- The Supreme Court is wary on a passport question
- People born in Jerusalem can't list Israel as their place of birth
- The city is claimed by both Israelis and Palestinians
A 9-year-old boy's request to have "Israel" listed as the place of birth on his U.S. passport was met with wariness by the U.S. Supreme Court on Monday.
Menachem Zivotofsky was born in Jerusalem, a disputed region in the eyes of the Obama administration, which argued in court the larger issue should be resolved by bilateral negotiations, not by a 2002 federal law favoring the family and 50,000 other Americans born in the holy city.
The case is a classic fight between congressional and executive authority, with foreign policy the source of the current controversy.
While the justices appeared ready to rule against the Zivotofskys, they also indicated concern about the president having either near-absolute control or a weaker influence over diplomatic and international relations, with many on the bench suggesting a middle-ground approach sure to displease both sides.
Justice Anthony Kennedy expressed concern that the congressionally-approved law giving Americans the discretion to change "Jerusalem" on current passports to "Israel" offers a "cramped" view of the president's power to conduct foreign policy amid undue congressional interference.
But Justice Sonia Sotomayor worried whether the president "was entitled to ignore Congress" in the international arena, suggesting it was an "unsettling" idea.
At issue are two questions, one narrow, one broad: Can courts intervene to enforce a federal law explicitly directing the State Department how to record the birthplace of an American citizen on a passport? And does the law impermissibly infringe on the president's power to recognize a foreign sovereign?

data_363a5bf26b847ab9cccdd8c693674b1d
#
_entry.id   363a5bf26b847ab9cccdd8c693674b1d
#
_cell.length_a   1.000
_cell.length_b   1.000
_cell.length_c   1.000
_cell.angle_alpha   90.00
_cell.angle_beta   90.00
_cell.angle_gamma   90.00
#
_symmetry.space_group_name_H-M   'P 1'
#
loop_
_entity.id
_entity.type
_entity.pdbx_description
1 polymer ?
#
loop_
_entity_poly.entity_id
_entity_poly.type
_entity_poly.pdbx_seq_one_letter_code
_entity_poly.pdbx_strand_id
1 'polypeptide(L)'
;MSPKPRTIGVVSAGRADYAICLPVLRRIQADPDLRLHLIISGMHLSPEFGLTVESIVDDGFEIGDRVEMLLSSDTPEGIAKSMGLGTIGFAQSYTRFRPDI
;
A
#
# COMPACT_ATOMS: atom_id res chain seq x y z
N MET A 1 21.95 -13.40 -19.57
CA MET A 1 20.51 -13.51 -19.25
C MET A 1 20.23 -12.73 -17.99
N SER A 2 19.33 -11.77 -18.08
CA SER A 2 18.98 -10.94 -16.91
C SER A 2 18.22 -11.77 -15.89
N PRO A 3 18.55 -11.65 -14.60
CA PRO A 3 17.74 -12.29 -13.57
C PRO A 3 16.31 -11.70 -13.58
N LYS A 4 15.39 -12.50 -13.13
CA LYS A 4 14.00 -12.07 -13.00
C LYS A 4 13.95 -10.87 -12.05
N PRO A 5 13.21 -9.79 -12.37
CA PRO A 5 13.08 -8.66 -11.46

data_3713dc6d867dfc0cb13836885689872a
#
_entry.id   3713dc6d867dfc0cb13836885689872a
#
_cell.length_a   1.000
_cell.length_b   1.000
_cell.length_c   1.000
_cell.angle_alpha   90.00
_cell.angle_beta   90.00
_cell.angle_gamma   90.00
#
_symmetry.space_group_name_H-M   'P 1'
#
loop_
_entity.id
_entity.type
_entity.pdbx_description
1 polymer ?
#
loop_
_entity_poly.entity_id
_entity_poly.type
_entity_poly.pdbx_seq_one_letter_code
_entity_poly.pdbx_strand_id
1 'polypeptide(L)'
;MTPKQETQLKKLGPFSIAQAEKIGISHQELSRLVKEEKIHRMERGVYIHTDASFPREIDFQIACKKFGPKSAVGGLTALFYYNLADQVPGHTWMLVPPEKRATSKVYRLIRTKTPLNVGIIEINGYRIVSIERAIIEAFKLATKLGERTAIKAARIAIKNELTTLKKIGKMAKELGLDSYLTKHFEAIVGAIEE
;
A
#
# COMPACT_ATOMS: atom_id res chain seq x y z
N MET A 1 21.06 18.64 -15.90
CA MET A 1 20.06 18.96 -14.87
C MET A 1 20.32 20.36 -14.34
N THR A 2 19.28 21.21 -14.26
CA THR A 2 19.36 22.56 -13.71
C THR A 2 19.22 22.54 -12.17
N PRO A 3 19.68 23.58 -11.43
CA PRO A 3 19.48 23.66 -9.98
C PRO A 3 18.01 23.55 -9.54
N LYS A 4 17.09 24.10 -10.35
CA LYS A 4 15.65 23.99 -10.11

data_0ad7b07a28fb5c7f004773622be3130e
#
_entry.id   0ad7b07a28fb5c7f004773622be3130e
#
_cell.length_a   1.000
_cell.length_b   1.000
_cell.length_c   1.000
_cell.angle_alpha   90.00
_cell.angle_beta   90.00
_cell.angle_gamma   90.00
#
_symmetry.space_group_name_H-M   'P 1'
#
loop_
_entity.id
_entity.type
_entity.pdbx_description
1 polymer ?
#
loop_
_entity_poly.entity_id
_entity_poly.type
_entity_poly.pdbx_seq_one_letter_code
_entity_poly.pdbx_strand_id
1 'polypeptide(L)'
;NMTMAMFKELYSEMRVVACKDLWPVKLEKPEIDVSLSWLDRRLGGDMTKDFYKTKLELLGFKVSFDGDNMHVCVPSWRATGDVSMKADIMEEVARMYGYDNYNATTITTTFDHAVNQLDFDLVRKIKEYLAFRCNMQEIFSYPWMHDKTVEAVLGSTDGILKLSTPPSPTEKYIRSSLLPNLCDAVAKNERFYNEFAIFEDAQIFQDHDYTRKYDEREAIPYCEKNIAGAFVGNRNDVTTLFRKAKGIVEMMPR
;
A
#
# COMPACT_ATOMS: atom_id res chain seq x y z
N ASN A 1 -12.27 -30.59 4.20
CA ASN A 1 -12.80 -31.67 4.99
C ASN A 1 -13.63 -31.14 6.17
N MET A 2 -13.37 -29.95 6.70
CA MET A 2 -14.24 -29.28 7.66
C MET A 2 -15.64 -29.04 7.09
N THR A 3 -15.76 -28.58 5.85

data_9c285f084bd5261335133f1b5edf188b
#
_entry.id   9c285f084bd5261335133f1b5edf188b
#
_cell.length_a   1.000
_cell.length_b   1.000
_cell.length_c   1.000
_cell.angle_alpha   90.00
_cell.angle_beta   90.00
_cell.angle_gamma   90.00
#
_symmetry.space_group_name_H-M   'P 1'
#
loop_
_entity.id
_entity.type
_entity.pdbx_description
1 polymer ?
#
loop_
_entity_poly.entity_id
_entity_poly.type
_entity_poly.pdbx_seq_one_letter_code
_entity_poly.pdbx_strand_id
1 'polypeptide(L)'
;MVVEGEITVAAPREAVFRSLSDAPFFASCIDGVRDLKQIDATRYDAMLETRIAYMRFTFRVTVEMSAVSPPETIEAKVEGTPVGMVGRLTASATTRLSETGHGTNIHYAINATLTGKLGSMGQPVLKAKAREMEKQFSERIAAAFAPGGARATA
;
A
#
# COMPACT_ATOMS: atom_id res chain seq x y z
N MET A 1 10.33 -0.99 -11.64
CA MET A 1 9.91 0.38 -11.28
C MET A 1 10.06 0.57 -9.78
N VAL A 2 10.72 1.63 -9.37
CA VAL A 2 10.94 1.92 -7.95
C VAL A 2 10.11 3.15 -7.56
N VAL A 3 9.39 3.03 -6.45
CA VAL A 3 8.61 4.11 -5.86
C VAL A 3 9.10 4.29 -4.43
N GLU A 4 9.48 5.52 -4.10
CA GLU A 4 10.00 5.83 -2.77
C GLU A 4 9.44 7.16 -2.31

"There have been 50,000 Americans in the last 10 years that were born in Jerusalem, and many of them would like to have Israel indicated as their place of birth in the passports," said Sarah Cleveland, a Columbia University Law School professor, and until recently a counselor on international law at the State Department. "But this is also an extremely important geopolitical issue and a very sensitive foreign relations issue for the United States."
The high court case is Zivotofsky v. Clinton, but the key player in this dispute is perhaps the most famous city in the world, and one of the oldest human settlements still in existence: Jerusalem. Its name translates as "City of Peace" to some, "Holy Sanctuary" to others. It is Israel's largest city and its capital, though that is not recognized by the United Nations and most of the world community.
The city is home to Ari and Naomi Zivotofsky. The couple and their two oldest children were born in the United States, but the family migrated to West Jerusalem a decade ago, and in 2002 the youngest, Menachem Binyamin was born.
"We're very proud of the fact that he was born in Israel and that we live in Israel and it's the modern state of Israel," Ari Zivotofsky told CNN Correspondent Kate Bolduan. "Religiously and historically, that's very significant." The family attended the court session and were cautiously optimistic they would prevail.
Just three weeks before Menachem was born, the United States Congress gave U.S. citizens born in Jerusalem the individual discretion to ask that Israel be listed on passports and consular reports, where it says "Place of Birth." President George W. Bush signed the bill, but issued an executive "signing statement" indicating he would not comply.
That law, and the Zivotofsky's long-standing request were at the center of the 70-minute argument.
Justice Antonin Scalia wondered whether the court should be involved in a dispute between the other two branches of federal government.